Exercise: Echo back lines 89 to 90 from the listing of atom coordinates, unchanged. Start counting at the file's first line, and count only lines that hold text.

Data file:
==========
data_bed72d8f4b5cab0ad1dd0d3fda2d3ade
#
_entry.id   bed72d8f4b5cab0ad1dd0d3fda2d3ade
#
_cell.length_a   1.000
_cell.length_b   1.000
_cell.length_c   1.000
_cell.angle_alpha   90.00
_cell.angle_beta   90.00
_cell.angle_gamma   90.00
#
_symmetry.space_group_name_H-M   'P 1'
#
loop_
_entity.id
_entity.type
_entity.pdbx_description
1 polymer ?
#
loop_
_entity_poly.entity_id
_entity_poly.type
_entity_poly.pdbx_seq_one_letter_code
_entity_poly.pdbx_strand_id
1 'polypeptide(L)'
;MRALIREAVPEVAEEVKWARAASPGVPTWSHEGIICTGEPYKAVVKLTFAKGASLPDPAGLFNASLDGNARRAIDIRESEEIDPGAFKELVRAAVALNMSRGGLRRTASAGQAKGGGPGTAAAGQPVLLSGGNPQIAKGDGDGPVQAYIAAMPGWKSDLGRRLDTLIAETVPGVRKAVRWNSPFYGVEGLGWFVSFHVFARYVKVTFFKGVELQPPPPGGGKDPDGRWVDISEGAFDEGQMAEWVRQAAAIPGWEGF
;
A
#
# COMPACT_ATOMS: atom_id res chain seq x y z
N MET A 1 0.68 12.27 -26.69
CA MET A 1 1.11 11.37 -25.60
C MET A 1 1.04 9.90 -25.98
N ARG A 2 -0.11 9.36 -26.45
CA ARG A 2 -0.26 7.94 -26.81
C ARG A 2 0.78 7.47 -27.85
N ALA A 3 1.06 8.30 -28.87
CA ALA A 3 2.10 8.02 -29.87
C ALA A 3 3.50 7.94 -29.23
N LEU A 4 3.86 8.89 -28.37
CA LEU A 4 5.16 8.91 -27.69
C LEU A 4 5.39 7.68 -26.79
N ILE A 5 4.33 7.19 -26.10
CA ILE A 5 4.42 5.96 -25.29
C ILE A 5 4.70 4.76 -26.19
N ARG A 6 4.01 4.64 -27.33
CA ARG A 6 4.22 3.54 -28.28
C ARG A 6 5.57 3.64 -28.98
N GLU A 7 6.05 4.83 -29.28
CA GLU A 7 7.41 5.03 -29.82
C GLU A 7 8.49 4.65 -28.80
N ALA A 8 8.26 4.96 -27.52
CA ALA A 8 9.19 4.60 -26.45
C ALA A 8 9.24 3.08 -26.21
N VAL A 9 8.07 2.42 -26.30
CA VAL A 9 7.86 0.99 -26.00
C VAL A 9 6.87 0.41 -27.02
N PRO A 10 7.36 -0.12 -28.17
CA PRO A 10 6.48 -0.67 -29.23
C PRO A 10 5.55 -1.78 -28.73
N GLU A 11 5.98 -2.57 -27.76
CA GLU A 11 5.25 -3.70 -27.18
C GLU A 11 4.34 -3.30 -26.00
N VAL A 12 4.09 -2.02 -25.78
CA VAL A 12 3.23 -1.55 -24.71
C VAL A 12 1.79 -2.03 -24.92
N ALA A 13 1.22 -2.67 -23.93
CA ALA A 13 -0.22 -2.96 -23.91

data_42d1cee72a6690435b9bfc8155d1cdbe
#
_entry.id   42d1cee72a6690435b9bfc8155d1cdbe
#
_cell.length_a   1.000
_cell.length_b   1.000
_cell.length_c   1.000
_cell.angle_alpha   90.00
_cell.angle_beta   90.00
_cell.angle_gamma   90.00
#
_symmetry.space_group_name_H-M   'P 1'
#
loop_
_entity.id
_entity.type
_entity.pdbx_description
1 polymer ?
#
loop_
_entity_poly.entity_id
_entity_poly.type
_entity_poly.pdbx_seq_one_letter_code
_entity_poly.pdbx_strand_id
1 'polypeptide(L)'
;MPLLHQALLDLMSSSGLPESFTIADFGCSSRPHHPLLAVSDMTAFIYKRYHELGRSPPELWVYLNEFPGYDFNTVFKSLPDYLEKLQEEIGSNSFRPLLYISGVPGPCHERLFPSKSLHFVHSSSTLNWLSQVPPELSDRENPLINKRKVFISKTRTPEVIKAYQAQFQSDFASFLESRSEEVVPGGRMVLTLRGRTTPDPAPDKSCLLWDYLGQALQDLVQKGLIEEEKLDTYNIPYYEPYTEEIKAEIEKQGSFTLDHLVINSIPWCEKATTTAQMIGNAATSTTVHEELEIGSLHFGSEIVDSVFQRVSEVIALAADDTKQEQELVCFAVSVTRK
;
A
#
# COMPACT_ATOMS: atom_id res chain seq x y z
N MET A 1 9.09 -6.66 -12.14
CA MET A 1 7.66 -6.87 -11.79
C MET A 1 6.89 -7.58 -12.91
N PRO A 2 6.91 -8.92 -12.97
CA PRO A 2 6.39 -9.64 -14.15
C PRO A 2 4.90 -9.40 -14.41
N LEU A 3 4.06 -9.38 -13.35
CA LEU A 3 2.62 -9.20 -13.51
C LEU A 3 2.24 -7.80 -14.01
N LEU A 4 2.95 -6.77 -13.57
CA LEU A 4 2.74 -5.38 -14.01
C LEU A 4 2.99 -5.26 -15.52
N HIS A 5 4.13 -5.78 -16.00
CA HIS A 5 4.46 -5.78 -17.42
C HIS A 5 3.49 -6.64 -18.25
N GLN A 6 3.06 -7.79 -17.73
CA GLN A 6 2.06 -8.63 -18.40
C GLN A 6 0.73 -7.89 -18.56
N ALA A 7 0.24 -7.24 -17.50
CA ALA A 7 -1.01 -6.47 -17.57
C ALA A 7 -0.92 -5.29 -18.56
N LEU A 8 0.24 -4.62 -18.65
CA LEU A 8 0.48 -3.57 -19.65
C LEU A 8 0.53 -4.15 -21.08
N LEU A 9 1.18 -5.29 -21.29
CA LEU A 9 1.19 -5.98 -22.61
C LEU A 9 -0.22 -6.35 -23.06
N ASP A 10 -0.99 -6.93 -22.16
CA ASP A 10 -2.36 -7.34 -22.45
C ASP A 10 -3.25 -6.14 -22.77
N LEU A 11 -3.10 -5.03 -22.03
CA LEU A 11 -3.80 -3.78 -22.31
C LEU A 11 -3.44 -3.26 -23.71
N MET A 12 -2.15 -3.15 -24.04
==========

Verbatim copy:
_entity_poly.entity_id
_entity_poly.type